But you know, I say all this about a big motorhome holding all the equipment, and I know a couple who fulltime in a VAN. Seriously--a van, and not even a Sprinter. The windsurfing stuff (they have a lot more than we do) rides on top. They have a place to store the equipment in Colorado, and they drop it off in the summer while they go mountainbiking, and then go windsurfing again in the winter in Baja and sometimes Corpus. That's the way to do it, if you can manage not to kill each other; they seemed pretty happy.
Very much enjoyed your write-ups on the slabs and San Luis. As for equipment, I think you are more than adequately prepared. I am in much the same boat--one board, 3 sails, 1 mast etc. As you noted, it's always a compromise, although I have to admit, I'm a little too old for the van thing
You mentioned Corpus Christi, we were thinking of a run to Padre this fall, but time is getting a little tight. My windsurf buds in CO swear by the place.
How did you like Hatteras? We spent a couple weeks in Ocracoke last year--southern Outer Banks NC. There is a state park there right on the beach (open ocean side). Very affordable. With my father-in-law's senior golden pass (or whatever it's called) we paid $13 a night. It's primitive camping--no electric,h2o etc., but water and dumping are very close and we are well prepared for boondocking--six 6-volt batteries etc. I absolutely loved the place--although I stripped the windsurfer down and just plain surfed. Wave windsurfing is still a bit beyond my capabilities yet.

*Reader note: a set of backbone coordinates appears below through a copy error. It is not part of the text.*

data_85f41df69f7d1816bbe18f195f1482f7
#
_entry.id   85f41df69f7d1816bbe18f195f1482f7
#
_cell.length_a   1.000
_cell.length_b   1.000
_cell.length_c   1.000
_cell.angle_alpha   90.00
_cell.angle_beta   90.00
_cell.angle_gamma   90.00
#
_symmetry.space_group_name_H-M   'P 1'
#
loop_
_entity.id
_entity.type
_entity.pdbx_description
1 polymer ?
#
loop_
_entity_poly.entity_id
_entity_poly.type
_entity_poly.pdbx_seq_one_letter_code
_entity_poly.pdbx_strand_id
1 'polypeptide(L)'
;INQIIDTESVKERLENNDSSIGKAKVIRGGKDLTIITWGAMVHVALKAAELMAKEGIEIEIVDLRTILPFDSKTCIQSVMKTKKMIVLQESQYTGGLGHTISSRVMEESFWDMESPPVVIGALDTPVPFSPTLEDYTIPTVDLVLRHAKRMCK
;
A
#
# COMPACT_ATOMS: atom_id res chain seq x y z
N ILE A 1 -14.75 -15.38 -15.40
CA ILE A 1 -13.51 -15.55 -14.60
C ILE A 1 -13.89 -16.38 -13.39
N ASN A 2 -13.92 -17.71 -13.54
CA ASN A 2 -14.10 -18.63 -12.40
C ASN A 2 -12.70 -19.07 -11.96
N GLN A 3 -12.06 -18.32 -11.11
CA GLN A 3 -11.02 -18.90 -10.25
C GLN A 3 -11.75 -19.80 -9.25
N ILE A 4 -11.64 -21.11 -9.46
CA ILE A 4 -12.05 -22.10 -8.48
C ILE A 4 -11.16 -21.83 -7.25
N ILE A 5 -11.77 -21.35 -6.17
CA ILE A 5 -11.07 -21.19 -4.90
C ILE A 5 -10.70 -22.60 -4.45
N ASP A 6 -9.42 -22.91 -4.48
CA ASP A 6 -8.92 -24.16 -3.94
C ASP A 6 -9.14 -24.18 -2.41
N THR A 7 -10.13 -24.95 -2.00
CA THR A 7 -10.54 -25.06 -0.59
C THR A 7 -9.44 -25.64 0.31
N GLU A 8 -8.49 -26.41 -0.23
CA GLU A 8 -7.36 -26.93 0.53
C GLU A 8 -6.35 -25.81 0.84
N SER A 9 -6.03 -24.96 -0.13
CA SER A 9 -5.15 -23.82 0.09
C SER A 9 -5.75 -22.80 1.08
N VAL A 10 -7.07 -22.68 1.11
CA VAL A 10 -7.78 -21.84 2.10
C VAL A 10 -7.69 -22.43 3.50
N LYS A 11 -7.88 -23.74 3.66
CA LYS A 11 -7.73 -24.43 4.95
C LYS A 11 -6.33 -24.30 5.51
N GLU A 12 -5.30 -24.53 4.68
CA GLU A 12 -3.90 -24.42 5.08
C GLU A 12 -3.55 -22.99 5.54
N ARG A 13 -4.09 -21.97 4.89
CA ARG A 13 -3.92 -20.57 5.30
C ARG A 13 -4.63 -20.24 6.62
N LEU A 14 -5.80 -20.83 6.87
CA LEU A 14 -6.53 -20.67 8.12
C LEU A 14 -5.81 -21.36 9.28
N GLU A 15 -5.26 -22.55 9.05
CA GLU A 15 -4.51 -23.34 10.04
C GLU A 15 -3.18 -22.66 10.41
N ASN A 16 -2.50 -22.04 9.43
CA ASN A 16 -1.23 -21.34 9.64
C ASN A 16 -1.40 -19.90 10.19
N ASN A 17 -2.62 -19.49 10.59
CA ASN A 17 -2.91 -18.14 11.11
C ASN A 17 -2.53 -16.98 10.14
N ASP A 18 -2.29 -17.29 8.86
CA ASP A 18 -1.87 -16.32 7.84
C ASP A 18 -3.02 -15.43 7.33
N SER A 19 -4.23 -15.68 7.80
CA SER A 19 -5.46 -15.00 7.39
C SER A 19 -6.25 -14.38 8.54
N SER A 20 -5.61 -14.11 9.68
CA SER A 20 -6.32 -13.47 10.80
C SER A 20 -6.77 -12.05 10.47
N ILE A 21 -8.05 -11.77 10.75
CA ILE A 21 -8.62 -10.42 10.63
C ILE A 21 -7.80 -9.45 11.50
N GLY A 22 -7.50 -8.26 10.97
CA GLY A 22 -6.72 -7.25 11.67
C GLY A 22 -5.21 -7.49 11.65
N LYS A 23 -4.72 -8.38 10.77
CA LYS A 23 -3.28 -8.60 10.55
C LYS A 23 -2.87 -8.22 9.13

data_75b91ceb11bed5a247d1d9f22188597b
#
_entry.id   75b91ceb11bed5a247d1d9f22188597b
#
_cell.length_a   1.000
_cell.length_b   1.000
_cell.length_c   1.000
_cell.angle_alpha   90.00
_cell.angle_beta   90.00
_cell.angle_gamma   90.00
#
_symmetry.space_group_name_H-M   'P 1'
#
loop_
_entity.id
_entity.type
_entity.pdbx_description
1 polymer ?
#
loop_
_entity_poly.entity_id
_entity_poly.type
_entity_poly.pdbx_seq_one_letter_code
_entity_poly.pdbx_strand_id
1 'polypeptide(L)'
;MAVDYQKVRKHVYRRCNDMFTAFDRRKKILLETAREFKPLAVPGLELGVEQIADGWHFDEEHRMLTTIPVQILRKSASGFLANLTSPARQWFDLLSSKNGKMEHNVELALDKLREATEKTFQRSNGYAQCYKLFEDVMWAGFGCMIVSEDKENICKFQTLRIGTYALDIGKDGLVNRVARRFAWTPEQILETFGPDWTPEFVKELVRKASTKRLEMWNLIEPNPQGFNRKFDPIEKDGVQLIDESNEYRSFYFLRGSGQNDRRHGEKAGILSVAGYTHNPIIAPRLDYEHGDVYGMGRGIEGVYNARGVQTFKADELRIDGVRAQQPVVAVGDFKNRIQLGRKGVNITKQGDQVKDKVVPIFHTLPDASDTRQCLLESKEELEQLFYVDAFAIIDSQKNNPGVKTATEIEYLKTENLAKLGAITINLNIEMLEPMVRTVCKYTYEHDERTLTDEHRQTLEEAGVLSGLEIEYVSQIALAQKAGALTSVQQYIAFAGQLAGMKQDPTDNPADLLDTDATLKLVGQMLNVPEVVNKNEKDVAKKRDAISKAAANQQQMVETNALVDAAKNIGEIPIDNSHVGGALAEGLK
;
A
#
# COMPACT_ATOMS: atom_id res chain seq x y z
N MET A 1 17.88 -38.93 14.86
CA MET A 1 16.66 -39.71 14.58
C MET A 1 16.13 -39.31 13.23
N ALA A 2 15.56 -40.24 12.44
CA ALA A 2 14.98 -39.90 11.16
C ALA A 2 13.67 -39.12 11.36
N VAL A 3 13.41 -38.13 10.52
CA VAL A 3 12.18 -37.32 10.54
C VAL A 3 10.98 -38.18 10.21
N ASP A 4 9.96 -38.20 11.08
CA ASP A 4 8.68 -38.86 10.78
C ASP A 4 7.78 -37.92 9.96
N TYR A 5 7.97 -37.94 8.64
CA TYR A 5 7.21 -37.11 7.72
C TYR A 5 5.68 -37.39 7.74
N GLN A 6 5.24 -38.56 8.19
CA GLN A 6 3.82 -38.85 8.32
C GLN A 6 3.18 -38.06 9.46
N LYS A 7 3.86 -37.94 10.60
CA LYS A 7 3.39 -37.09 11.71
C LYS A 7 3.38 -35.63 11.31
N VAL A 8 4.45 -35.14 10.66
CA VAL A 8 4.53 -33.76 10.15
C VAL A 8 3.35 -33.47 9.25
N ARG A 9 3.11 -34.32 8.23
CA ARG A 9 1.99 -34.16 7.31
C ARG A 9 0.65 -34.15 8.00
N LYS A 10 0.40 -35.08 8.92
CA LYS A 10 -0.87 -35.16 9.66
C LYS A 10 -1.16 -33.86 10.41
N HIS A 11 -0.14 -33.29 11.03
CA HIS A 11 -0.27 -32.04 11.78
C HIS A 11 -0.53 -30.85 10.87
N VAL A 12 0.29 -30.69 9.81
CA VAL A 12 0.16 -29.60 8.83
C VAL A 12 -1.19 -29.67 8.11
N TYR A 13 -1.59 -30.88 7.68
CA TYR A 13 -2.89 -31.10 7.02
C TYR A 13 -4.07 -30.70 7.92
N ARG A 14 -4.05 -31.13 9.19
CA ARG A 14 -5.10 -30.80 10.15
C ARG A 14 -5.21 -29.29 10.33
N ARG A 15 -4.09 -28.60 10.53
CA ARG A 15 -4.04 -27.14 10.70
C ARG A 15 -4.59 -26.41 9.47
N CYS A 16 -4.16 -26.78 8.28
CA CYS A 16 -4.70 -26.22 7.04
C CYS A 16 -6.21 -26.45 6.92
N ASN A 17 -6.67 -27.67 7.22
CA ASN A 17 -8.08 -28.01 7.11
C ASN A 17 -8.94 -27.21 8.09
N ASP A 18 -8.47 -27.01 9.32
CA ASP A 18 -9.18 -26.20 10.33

Edit: threw in a couple pics of Ocracoke--the beach is on the other side of the highest dune in the second pic
Thanks again for the post,
* This post was
edited 08/24/10 08:25pm by an administrator/moderator *
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Yes... it has been over for a while. I sailed about 20 yrs. but about 5 yrs ago realized that I kept getting sorer and stiffer and it took my arms a while to get straighter after the day was over. So I decided that the work and recovery were more than the fun (darn...!) and wanted a good body for the rest of my life (bike, hike, scuba, pick up my new grandkid, etc.). So I finally gave it up, sold the gear before it became worthless, have rented a few times in HI and P.Rico where it is warm.
I noticed even here most of my contemporaries have quit, some went to kites, and not too many new folks are filling the spots on the water. MANY fewer boards and kites on the SF Bay every time I go to the best spots. Why? Don't have a theory.
Though you've given up windsurfing, it seems to me you still are quite active and have many worthwhile interests. I faced the same body fatigue questions with regard to skiing and concluded that after living in Hawaii for 10 years my body just isn't built for cold weather sports any longer
You pose and interesting question about fewer boarders on the bay . . . expense of the hobby perhaps? My buddy that has been on the bay told me not to even think about going there till I can waterstart like a pro. He said it's very busy with big ships that cannot slow or turn quickly. Ships, sharks, cold water, high wind . . .Yikes! Sounds a bit scary to me!